As the cost of the Norwich Western Link rises again, this is the story of how this point was reached.


It was back in 2003 that the idea for what was described as the northern 'relief road' was officially dusted down and put back on the table, about a decade after it was originally mooted.

At that point a number of routes were being considered, including joining up with the A47 at the west of the city, with a prediction that work could start in 2006.

But the hopes of a complete link were dashed, due to the River Wensum being a Special Area of Conservation.

It was concluded that there was no practical way to cross the Wensum Valley without having an effect on that area.

So, when it was built, the Norwich Northern Distributor Road stops at the A1067 Fakenham Road.


Conservative-controlled Norfolk County Council revives the so-called ‘missing link’, naming it as one of its top transport priorities.


A preferred route, between Weston Longville and Ringland was agreed by the council cabinet.

However, that route - route C - was not the choice of the public, who, in consultation, had said they wanted route D, which went nearer Norwich.

The preferred route was agreed by nine votes, with one abstention.

The abstention was from Bill Borrett, who represents Mattishall. He said people in villages such as Hockering, East Tuddenham and Swanton Morley, preferred option D.

The route includes a viaduct over the River Wensum and stretches from the A1067 Fakenham Road to the A47 near the Honingham junction.


Fears were raised by independent ecology experts Wild Wings Ecology that the route of the road would see construction going through what is likely to be the largest known ‘super-colony’ of 'near threatened’ barbastelle bats in the UK.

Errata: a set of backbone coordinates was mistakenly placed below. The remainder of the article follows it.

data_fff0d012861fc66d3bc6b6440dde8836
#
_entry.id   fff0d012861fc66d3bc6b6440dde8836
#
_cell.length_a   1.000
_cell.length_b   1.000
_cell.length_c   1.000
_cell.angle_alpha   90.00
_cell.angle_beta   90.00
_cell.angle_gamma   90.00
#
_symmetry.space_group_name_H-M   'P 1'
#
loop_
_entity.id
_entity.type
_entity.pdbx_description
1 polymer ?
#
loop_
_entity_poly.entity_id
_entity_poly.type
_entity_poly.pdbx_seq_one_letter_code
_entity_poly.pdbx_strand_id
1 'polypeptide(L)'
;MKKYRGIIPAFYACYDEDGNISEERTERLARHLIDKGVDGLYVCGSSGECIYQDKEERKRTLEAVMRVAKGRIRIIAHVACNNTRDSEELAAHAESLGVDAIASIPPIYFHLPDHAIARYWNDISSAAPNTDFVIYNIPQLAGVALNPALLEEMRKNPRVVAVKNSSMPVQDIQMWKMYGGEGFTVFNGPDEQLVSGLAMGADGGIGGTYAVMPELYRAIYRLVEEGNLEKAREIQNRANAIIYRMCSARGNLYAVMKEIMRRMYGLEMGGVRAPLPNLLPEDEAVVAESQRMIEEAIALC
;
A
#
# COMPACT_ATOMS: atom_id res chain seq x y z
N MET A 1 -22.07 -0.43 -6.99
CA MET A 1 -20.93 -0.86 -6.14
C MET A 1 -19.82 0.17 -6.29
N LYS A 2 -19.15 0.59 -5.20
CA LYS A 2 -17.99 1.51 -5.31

The cost of the road was revealed to have risen from £153m to £198m.

The council submits its business case for the road to the Department For Transport, seeking 85pc of the funding for the scheme - £169m at that point.

In late November, the Labour and Green groups, along with the leader of the Liberal Democrats at County Hall wrote to the Department for Transport saying it would be an "environmentally and financially catastrophic" mistake to fund the road.

But Martin Wilby, the county council's cabinet member for highways, infrastructure and transport, was confident the council had made the case for the road to get government cash.

In December the council delayed the final round of consultation before the planning application was lodged because ecological surveys had yet to be submitted. The consultation had been due to take place in the autumn last year.


Broadcaster Stephen Fry adds his voice to the campaign against the road. He was among 23 prominent local figures, climate experts and politicians to have signed an open letter against the plans.

Norwich City Council also came out against the plans, saying it could promote car dependency.

This was rejected by Mr Wilby, who said it would take traffic out of the city and bring about many associated benefits, including reducing carbon emissions from vehicles.

Gary Blundell, a town councillor in Costessey, launches a petition in favour of the route saying many people who live in the area want it to cut rat-running and congestion.

In February, the county council revealed it had been forced to change the route of the road, after surveys confirmed the presence of bats roosting in woodland near Ringland.

Officers said they would not have a figure for any cost changes due to the route shift until June's cabinet meeting. That was then delayed to July.